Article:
In this technique, a scanning electron microscope directs a narrowly focused beam of high-energy electrons at the paint sample. Some of these electrons are reflected back by the sample. This makes it possible to create an image of the surface of the sample on a screen, often in the form of a backscattered electron image (BEI). Other electrons lose energy through interaction with the atoms in the paint sample. Some of this energy is released in the form of X-rays. When bombarded with electrons, each element produces X-rays with characteristic energy levels. By recording the X-ray energy peaks in the form of a spectrum, we can determine what elements are present in the sample.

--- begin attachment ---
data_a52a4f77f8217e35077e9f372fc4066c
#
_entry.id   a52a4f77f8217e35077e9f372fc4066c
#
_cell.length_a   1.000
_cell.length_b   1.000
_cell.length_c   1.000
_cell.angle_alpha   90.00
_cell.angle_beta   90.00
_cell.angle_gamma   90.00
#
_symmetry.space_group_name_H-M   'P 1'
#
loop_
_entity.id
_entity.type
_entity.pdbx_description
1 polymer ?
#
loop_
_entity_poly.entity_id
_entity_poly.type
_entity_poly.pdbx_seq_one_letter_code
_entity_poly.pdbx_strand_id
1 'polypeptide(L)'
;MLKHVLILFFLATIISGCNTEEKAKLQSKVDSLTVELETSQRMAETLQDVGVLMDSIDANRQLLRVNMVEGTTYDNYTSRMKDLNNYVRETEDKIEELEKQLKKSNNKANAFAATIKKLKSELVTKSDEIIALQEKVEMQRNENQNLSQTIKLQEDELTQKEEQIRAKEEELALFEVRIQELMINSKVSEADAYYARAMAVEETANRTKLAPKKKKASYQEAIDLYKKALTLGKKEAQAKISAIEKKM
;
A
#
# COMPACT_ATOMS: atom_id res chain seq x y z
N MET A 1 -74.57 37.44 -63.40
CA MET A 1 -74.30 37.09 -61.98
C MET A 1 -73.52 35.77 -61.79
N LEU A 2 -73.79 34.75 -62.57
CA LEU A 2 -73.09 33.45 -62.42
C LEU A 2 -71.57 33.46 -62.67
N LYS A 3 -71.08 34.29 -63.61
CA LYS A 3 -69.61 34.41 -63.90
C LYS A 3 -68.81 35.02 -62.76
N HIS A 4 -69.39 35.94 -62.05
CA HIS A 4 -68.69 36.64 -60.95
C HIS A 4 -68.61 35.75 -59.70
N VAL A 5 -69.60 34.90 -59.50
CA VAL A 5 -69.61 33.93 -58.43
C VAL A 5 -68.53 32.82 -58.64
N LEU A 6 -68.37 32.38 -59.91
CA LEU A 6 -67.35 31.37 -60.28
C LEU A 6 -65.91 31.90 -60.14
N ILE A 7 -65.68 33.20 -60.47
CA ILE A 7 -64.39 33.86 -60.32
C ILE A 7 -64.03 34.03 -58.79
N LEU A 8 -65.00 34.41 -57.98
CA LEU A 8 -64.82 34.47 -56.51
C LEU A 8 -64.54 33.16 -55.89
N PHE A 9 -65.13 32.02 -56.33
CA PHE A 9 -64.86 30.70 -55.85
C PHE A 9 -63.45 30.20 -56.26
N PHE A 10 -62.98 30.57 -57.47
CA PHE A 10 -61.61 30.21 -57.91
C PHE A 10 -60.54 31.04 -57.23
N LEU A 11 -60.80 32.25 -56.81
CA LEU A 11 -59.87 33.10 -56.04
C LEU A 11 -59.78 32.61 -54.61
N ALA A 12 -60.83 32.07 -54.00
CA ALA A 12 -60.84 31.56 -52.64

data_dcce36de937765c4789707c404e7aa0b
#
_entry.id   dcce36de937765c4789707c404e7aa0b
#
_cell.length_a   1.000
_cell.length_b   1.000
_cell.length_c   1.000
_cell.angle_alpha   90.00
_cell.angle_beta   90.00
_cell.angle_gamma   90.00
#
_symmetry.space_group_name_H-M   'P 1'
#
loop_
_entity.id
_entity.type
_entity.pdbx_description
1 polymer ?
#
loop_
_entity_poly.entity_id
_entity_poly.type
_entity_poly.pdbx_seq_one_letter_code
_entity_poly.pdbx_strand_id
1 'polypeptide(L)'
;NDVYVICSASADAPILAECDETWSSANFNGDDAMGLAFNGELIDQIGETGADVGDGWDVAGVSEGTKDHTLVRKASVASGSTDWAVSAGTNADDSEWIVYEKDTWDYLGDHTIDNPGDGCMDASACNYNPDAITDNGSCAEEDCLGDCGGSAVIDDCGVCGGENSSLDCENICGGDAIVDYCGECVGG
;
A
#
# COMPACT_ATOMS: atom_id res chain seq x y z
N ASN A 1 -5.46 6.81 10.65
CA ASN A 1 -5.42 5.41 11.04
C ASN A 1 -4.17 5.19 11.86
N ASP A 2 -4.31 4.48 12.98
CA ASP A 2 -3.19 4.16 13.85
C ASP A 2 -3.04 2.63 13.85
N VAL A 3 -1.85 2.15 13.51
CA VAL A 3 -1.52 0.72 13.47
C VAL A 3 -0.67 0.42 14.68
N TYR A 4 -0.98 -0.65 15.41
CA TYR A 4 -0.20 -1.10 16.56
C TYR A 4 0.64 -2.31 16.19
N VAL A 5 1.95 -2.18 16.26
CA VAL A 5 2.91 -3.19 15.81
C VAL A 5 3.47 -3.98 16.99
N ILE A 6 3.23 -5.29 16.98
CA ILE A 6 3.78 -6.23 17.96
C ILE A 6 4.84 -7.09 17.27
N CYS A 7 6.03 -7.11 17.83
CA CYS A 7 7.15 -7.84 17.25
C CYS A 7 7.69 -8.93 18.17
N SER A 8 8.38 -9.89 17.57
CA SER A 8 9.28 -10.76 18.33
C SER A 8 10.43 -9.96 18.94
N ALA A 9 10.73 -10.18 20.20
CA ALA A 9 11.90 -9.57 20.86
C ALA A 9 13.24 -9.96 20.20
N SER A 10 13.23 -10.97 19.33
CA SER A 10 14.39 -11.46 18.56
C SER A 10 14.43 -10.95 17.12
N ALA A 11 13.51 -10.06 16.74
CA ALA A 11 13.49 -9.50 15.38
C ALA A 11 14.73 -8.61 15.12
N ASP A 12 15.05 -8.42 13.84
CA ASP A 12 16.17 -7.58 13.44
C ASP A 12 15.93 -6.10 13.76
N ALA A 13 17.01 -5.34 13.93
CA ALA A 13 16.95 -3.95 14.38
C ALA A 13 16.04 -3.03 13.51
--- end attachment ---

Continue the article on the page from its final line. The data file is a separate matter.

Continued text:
This technique is known as SEM-EDX, which stands for scanning electron microscopy and energy-dispersive analysis of X-radiation.
Learn more in the Dutch-language video below.